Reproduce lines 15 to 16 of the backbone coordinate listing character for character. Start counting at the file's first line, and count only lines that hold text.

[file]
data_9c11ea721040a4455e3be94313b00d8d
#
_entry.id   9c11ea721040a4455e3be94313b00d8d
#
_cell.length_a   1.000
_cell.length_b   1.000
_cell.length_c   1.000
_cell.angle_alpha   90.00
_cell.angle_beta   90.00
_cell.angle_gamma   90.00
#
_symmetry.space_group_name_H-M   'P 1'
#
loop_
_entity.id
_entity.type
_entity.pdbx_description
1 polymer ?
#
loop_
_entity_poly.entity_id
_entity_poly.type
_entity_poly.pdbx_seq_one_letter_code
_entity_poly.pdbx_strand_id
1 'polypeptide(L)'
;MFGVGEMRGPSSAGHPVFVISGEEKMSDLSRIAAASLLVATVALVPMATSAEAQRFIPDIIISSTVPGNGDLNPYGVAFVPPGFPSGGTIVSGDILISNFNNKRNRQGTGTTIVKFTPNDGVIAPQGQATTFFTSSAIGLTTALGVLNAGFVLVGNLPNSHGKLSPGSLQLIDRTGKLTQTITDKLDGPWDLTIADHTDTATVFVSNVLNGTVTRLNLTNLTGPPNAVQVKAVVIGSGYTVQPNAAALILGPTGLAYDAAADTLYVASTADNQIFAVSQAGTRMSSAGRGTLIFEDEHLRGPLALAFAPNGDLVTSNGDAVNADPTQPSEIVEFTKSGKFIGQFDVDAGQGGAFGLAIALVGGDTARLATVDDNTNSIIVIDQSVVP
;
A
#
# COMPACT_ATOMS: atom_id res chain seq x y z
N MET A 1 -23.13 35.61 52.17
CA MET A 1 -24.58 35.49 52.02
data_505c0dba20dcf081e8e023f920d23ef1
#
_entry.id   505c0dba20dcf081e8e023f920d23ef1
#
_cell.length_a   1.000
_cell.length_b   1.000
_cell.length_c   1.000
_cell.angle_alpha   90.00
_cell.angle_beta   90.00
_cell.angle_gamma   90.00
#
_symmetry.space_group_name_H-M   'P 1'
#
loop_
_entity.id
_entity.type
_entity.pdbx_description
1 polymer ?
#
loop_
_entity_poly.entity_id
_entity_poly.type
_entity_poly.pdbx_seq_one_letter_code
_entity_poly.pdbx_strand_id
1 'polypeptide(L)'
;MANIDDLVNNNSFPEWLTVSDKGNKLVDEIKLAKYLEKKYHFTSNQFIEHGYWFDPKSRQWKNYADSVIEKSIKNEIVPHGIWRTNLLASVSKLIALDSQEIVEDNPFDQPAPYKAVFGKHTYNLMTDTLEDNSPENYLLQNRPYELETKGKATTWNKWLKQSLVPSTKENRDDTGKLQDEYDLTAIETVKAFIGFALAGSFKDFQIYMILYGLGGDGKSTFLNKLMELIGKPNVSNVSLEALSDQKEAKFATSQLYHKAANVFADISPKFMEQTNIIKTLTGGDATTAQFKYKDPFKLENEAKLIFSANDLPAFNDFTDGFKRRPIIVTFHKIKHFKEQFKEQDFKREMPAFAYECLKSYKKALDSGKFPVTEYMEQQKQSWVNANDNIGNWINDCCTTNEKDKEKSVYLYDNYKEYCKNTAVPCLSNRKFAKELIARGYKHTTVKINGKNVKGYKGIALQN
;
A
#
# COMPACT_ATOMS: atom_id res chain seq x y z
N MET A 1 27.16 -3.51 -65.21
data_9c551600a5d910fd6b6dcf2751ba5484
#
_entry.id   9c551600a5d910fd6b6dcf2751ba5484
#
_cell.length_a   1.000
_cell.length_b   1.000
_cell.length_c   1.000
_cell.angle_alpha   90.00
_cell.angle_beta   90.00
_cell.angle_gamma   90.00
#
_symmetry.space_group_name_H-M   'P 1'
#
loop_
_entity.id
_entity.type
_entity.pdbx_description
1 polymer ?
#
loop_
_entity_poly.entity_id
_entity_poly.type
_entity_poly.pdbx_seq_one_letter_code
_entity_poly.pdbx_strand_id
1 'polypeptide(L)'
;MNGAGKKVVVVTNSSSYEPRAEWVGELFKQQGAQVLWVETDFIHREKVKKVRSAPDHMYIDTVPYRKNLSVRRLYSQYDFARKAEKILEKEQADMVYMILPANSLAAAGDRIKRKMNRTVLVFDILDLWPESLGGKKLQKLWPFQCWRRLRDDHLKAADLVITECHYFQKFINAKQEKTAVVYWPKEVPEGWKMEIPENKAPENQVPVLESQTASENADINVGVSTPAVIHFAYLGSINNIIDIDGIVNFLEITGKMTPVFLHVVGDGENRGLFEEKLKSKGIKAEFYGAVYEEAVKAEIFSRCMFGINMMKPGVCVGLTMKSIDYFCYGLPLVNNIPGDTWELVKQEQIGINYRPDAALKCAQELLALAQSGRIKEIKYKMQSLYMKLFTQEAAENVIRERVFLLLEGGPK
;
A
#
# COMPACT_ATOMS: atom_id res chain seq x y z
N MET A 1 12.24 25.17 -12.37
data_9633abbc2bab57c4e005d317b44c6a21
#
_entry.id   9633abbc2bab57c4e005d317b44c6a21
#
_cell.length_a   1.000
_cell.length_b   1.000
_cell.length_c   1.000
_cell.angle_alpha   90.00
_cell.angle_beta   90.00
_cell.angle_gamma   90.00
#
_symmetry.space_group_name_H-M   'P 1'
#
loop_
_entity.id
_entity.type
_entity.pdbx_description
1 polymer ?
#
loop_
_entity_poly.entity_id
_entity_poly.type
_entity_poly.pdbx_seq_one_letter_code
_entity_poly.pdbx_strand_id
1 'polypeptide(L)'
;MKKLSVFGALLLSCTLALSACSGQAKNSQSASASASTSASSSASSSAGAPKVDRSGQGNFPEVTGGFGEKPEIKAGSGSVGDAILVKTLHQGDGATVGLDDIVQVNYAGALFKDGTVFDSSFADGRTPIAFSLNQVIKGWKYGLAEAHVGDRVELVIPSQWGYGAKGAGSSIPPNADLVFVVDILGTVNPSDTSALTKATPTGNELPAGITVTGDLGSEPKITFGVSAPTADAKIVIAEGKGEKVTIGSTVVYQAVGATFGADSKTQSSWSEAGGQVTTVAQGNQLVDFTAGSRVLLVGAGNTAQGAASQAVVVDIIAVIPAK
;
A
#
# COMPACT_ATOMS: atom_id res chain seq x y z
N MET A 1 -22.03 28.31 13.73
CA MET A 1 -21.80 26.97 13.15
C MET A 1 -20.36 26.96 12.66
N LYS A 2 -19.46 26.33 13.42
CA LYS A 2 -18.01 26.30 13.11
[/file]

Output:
_entity.id
_entity.type